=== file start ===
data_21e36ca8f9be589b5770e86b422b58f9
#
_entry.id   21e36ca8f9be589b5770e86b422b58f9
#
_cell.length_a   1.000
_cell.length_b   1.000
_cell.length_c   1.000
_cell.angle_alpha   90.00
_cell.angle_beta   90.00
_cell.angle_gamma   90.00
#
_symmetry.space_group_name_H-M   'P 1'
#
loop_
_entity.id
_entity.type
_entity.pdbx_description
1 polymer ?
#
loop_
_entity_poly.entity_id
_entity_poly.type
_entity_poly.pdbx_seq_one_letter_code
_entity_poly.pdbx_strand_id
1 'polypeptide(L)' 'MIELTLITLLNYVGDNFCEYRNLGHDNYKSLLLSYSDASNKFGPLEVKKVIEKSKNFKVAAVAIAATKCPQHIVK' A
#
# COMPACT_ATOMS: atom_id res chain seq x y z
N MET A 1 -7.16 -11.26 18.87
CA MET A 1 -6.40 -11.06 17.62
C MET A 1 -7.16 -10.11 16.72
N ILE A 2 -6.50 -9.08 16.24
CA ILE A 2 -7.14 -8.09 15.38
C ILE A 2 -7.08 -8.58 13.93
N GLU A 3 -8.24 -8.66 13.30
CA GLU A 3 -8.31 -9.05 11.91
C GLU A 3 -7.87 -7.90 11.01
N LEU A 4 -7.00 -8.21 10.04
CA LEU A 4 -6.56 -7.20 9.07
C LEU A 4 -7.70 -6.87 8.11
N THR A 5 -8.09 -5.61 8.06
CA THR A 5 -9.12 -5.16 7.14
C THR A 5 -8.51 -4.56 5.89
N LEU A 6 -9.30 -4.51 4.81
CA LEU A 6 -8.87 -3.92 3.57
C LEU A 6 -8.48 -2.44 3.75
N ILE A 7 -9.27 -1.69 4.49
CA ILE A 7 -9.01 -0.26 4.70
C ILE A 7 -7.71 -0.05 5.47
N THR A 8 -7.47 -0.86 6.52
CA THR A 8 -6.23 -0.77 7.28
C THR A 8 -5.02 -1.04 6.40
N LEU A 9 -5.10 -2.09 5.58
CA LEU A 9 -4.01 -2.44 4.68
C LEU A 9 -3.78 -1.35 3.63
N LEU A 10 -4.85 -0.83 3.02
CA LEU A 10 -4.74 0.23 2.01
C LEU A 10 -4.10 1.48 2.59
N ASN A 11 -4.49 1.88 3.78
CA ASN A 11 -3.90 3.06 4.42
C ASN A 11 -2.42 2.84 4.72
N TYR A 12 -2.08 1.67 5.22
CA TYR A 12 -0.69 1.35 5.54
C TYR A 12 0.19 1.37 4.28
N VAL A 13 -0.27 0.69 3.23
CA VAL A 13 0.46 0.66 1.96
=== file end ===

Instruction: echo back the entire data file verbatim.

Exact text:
data_21e36ca8f9be589b5770e86b422b58f9
#
_entry.id   21e36ca8f9be589b5770e86b422b58f9
#
_cell.length_a   1.000
_cell.length_b   1.000
_cell.length_c   1.000
_cell.angle_alpha   90.00
_cell.angle_beta   90.00
_cell.angle_gamma   90.00
#
_symmetry.space_group_name_H-M   'P 1'
#
loop_
_entity.id
_entity.type
_entity.pdbx_description
1 polymer ?
#
loop_
_entity_poly.entity_id
_entity_poly.type
_entity_poly.pdbx_seq_one_letter_code
_entity_poly.pdbx_strand_id
1 'polypeptide(L)' 'MIELTLITLLNYVGDNFCEYRNLGHDNYKSLLLSYSDASNKFGPLEVKKVIEKSKNFKVAAVAIAATKCPQHIVK' A
#
# COMPACT_ATOMS: atom_id res chain seq x y z
N MET A 1 -7.16 -11.26 18.87
CA MET A 1 -6.40 -11.06 17.62
C MET A 1 -7.16 -10.11 16.72
N ILE A 2 -6.50 -9.08 16.24
CA ILE A 2 -7.14 -8.09 15.38
C ILE A 2 -7.08 -8.58 13.93
N GLU A 3 -8.24 -8.66 13.30
CA GLU A 3 -8.31 -9.05 11.91
C GLU A 3 -7.87 -7.90 11.01
N LEU A 4 -7.00 -8.21 10.04
CA LEU A 4 -6.56 -7.20 9.07
C LEU A 4 -7.70 -6.87 8.11
N THR A 5 -8.09 -5.61 8.06
CA THR A 5 -9.12 -5.16 7.14
C THR A 5 -8.51 -4.56 5.89
N LEU A 6 -9.30 -4.51 4.81
CA LEU A 6 -8.87 -3.92 3.57
C LEU A 6 -8.48 -2.44 3.75
N ILE A 7 -9.27 -1.69 4.49
CA ILE A 7 -9.01 -0.26 4.70
C ILE A 7 -7.71 -0.05 5.47
N THR A 8 -7.47 -0.86 6.52
CA THR A 8 -6.23 -0.77 7.28
C THR A 8 -5.02 -1.04 6.40
N LEU A 9 -5.10 -2.09 5.58
CA LEU A 9 -4.01 -2.44 4.68
C LEU A 9 -3.78 -1.35 3.63
N LEU A 10 -4.85 -0.83 3.02
CA LEU A 10 -4.74 0.23 2.01
C LEU A 10 -4.10 1.48 2.59
N ASN A 11 -4.49 1.88 3.78
CA ASN A 11 -3.90 3.06 4.42
C ASN A 11 -2.42 2.84 4.72
N TYR A 12 -2.08 1.67 5.22
CA TYR A 12 -0.69 1.35 5.54
C TYR A 12 0.19 1.37 4.28
N VAL A 13 -0.27 0.69 3.23
CA VAL A 13 0.46 0.66 1.96